NMRI albino mice weighing between 20 and 30 g were used for the study. Mice were maintained under standard conditions of temperature (23 ? 1?C), relative humidity (55 ? 10%) and 12 h/12 h light/dark cycle, and fed with a standard pellet diet with water ad libitum. They were housed in standard polypropylene cages with wire mesh top. All studies were carried out using six mice in each group. All ethical considerations using animals were considered carefully and the experimental protocol was approved by the Ethics Committee of TUMS.

Induction of Colitis and Treatments

The protocol of the study including doses and duration of treatment, and groups were all designed according to previous studies (10,17). The study comprised of six different groups as follows: normal or untreated mice which did not receive any treatment; control animals, which received 0.1 ml of 6% acetic acid solution (once, intrarectally); Z. multiflora-treated animals, which received 7 days pretreatment with Z. multiflora (400, 600, 900 p.p.m. in drinking water) and 0.1 ml of 6% acetic acid solution; prednisolone-treated group, which received prednisolone (1.14 mg kg?1, for 3 days) and 0.1 ml of 6% solution. Acetic acid was administered intrarectally on 8th day. Drug treatment was continued until 10th day. Prednisolone as standard drug was started on the day of acetic acid treatment and given orally as suspension containing 0.5% of sodium CMC.

For induction of colitis, overnight fasted mice were anesthetized using pentobarbital sodium (55 mg kg?1, i.p.) and then 0.1 ml of 6% acetic acid solution was instilled into the rectum of the mouse. Animals were allowed to hang in air by holding their tails for 1?2 min. This prevented spillage of the solution from the rectum. After 48 h mice were sacrificed by cervical dislocation and dissected open to remove colon. Five centimeters long piece of colon was flushed gently with saline, cut open and scored for inflammation based on the macroscopic features. Tissues were fixed in 10% formalin saline and examined histopathologically. Biochemical evaluation of colon inflammation was done using assay of MPO activity and TBARS concentration.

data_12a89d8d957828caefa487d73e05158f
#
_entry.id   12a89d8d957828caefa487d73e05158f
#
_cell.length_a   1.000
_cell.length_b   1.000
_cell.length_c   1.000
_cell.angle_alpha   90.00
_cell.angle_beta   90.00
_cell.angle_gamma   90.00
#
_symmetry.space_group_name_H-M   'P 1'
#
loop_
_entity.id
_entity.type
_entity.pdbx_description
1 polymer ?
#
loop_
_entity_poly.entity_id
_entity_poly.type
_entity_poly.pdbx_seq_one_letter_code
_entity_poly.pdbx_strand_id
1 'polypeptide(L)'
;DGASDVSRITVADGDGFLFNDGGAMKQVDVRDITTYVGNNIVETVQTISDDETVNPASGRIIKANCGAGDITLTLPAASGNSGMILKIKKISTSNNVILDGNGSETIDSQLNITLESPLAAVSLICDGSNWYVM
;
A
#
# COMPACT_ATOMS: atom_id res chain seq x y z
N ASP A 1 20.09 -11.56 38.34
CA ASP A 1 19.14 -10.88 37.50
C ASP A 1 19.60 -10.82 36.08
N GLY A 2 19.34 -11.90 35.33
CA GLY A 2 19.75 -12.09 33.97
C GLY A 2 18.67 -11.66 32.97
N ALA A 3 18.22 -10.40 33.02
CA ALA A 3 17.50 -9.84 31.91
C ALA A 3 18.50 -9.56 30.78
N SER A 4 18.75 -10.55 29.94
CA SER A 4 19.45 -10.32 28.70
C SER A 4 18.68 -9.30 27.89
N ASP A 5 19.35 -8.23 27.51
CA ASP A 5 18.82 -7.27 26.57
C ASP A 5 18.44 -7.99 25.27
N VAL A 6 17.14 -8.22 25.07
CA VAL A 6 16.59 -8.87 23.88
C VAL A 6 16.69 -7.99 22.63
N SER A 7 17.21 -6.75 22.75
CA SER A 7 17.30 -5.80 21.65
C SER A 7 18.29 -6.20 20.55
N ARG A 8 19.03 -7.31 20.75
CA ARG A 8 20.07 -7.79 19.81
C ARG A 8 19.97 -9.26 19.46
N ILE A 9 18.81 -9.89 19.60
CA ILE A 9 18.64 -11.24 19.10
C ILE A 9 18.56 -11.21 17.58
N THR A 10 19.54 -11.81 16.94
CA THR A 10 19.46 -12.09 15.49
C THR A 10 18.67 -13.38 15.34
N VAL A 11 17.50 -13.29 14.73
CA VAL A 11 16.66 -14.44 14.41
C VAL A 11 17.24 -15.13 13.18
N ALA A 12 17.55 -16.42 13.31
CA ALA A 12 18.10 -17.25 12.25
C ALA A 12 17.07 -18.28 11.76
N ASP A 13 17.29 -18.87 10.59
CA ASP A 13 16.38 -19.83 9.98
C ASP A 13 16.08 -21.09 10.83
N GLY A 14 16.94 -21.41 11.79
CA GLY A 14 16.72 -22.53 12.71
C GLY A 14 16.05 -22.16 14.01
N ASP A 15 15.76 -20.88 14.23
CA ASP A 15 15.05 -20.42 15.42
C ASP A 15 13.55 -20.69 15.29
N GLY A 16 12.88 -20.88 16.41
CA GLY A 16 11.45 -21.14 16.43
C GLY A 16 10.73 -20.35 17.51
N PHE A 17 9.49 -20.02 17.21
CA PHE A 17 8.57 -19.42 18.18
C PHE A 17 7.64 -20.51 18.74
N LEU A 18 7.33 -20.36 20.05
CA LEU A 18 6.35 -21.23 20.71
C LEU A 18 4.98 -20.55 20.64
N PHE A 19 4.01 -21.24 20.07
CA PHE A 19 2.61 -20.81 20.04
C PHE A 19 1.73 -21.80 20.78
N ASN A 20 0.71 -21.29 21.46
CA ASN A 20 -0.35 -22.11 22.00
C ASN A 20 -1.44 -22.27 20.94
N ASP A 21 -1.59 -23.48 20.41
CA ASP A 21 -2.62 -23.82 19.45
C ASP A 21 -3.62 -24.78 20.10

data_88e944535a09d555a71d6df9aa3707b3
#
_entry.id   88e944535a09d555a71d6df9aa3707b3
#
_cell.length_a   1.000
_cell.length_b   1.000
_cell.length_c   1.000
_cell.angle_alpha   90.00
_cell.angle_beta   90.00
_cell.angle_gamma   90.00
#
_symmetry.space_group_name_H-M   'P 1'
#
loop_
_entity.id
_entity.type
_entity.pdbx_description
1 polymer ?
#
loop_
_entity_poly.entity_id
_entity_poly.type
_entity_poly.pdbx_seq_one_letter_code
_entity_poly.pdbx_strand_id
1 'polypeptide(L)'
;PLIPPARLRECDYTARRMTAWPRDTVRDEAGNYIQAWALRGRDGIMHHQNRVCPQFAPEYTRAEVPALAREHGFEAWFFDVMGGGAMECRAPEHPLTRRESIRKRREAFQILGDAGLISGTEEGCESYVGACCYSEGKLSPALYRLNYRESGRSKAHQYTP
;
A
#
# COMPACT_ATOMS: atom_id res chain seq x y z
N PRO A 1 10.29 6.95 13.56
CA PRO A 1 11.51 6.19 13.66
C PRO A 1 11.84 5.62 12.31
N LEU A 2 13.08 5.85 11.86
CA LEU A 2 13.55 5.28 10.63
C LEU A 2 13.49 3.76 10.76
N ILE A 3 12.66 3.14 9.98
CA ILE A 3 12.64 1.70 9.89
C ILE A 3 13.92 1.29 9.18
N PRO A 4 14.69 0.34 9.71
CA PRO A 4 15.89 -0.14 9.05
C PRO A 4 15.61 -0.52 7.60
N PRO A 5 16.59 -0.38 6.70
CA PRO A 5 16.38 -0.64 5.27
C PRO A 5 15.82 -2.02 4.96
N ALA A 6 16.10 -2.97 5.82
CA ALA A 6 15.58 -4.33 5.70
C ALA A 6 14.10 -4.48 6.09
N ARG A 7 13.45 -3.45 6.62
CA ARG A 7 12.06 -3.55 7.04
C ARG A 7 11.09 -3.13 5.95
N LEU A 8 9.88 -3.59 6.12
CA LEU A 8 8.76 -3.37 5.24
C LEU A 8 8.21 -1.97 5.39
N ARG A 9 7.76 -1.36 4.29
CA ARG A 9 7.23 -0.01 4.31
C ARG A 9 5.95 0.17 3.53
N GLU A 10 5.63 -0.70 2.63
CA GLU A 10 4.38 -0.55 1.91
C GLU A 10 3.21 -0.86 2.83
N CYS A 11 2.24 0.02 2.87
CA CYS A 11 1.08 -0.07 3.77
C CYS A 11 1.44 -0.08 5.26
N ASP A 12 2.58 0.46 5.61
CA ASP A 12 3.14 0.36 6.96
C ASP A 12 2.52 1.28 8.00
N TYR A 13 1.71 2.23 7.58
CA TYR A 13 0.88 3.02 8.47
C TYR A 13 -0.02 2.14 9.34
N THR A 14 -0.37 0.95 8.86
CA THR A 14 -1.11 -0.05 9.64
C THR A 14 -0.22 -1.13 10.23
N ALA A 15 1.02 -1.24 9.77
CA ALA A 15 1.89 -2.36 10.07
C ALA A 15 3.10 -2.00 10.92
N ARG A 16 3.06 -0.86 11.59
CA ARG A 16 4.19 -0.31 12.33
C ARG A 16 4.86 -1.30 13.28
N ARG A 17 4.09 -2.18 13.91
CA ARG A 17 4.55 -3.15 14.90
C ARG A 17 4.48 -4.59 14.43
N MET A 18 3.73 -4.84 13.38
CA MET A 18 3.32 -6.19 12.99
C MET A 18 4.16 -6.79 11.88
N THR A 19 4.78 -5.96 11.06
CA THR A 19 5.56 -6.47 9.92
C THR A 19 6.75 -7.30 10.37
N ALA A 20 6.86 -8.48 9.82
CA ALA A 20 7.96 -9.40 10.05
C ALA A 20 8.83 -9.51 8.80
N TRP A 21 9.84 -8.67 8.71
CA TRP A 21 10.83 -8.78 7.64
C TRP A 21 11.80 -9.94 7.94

Assay of Colon Macroscopic Characters

The colon (5 cm long) was scored for macroscopic features using scoring pattern (10,17) given in the Table 1.

Assay of Colon Microscopic (Histological) Characters

To process for microscopic studies, 5 ?m thick paraffin sections were stained in hematoxylin and eosin. The stained sections were examined for any inflammatory changes like edema, granulated tissues, ulceration or thickening of mucosa, inflammation, existence of polymorphonuclears and mononuclears, necrosis, disrupted architecture of the crypt, and narrow lumen. The sections were all recorded by a histopathologist and a sign score between 0 and 3 for each sign and a total of 24 were used to determine the severity of colon inflammation (10,17).

Assay of Colon MPO Activity

To measure MPO activity, colonic samples were minced on ice and homogenized in 10 ml of ice-cold 50 mM potassium phosphate buffer (pH 6.0), containing 0.5% HETAB and 10 mM EDTA. The homogenates were then sonicated and centrifuged for 20 min at 12?000 g. MPO activity was measured spectrophotometrically as follows: 0.1 ml of supernatant was combined with 2.9 ml of 50 mM phosphate buffer containing 0.167 mg ml?1O-dianisidine hydrochloride and 0.0005% H2O2. The change in absorbance was measured spectrophotometrically (Shimadzu 160A UV-VIS spectrophotometer) at 460 nm. One unit of MPO activity is defined as the change in absorbance per minute at room temperature, in the final reaction. MPO activity (U g?1) = X/weight of the piece of tissue taken, where X = 10 ? change in absorbance per minute/volume of supernatant taken in the final reaction (10).

Assay of Colon TBARS Concentration

Malondialdehyde (MDA) is the main end product of the oxidation of polyunsaturated fatty acids and its concentration in the medium is an established measure of lipid peroxidation extent. In this test, the reaction of TBA with lipid peroxide products makes a complex which is determined spectrophotometrically and lipid peroxidation in samples are assessed in terms of TBARS produced. Briefly, the colonic samples were homogenized in buffered saline (1:5) and then 800 ?l of TCA (28% w/v) was added to 400 ?l of this mixture and centrifuged in 3000 g for 30 min. Then, 600 ?l of the supernatant was added to 150 ?l of TBA (1% w/v). Then the mixture was incubated for 15 min in a boiling water bath and then 4 ml n-butanol was added, the solution was centrifuged, cooled and absorption of the supernatant was recorded in 532 nm by UV-160-A Shimadzu double beam spectrophotometer (Japan). The calibration curve of a 1,1,3,3-tetraethoxypropan standard solutions was used to determine the concentrations of TBARS that presented as ?mol g?1 of colon (18).